An aromatic gum or spice used for healing wounds (Gen. 43:11; Jer. 8:22; 46:11; 51:8). A bush producing the resin from which the balm was made grew so plentifully in Gilead in Old Testament times that the balm came to be known as the “balm of Gilead” and was exported to Tyre and Egypt (Gen. 37:25; Ezek. 27:17).Elder Boyd K. Packer expanded on this definition when he said:
In ancient times there came from Gilead, beyond the Jordan, an ointment made from the gum of a tree. It was a major commodity in trade. The Ishmaelite traders who purchased Joseph from his brothers were carrying this balm of Gilead to Egypt (see Gen. 37:25). It became symbolic for the power to soothe and to heal.
There is a Balm in Gilead,
To make the wounded whole,
There is a Balm in Gilead,
To heal the sin sick soul.
(Boyd K. Packer, "Balm of Gilead", October 1987 LDS General Conference)By placing a tube of the balm of Gilead in our bag, we would be reminded to reach out and heal the physical and spiritual wounds of others as we journey on our daily path.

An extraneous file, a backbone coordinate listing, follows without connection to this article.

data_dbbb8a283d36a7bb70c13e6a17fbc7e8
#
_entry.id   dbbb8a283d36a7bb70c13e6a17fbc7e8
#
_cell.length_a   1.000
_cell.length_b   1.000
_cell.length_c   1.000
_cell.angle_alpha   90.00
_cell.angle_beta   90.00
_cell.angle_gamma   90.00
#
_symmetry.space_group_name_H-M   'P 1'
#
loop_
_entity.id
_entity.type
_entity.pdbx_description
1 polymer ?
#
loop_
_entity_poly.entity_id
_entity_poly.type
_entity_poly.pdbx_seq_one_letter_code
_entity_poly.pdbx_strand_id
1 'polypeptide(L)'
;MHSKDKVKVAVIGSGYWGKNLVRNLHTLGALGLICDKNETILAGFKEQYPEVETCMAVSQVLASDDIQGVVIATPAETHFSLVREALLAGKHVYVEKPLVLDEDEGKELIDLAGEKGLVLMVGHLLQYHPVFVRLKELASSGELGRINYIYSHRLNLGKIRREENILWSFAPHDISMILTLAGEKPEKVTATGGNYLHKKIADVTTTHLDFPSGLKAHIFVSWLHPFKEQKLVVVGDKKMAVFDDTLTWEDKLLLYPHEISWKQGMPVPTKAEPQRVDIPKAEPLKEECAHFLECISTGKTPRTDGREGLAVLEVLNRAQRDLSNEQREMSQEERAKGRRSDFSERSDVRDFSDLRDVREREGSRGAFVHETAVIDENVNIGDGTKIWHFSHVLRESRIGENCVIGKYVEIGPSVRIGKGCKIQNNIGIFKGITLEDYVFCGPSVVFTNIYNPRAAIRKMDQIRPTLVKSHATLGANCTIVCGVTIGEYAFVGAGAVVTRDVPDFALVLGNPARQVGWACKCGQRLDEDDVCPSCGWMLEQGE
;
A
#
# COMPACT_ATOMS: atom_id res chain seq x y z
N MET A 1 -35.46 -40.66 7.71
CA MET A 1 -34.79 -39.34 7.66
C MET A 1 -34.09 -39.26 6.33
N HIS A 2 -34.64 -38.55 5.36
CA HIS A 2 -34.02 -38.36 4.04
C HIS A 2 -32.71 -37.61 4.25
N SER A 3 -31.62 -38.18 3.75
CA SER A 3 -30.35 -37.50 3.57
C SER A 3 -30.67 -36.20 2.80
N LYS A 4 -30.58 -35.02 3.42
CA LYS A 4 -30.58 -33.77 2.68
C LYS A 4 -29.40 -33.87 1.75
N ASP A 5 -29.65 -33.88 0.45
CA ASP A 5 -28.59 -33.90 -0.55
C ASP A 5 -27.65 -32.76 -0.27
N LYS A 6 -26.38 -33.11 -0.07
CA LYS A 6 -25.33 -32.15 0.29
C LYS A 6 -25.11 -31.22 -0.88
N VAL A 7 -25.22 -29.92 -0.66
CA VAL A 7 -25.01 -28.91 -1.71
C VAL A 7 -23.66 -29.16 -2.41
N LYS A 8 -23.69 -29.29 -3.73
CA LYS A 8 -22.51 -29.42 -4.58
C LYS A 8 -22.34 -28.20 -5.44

Oil of Healing
The next item to put in our bag could be concentrated olive oil. Like the balm of Gilead, this oil is used to bless and heal others. But it also has another purpose. Let's re-read James 5:14-15:
14 Is any sick among you? let him call for the elders of the church; and let them pray over him, anointing him with oil in the name of the Lord: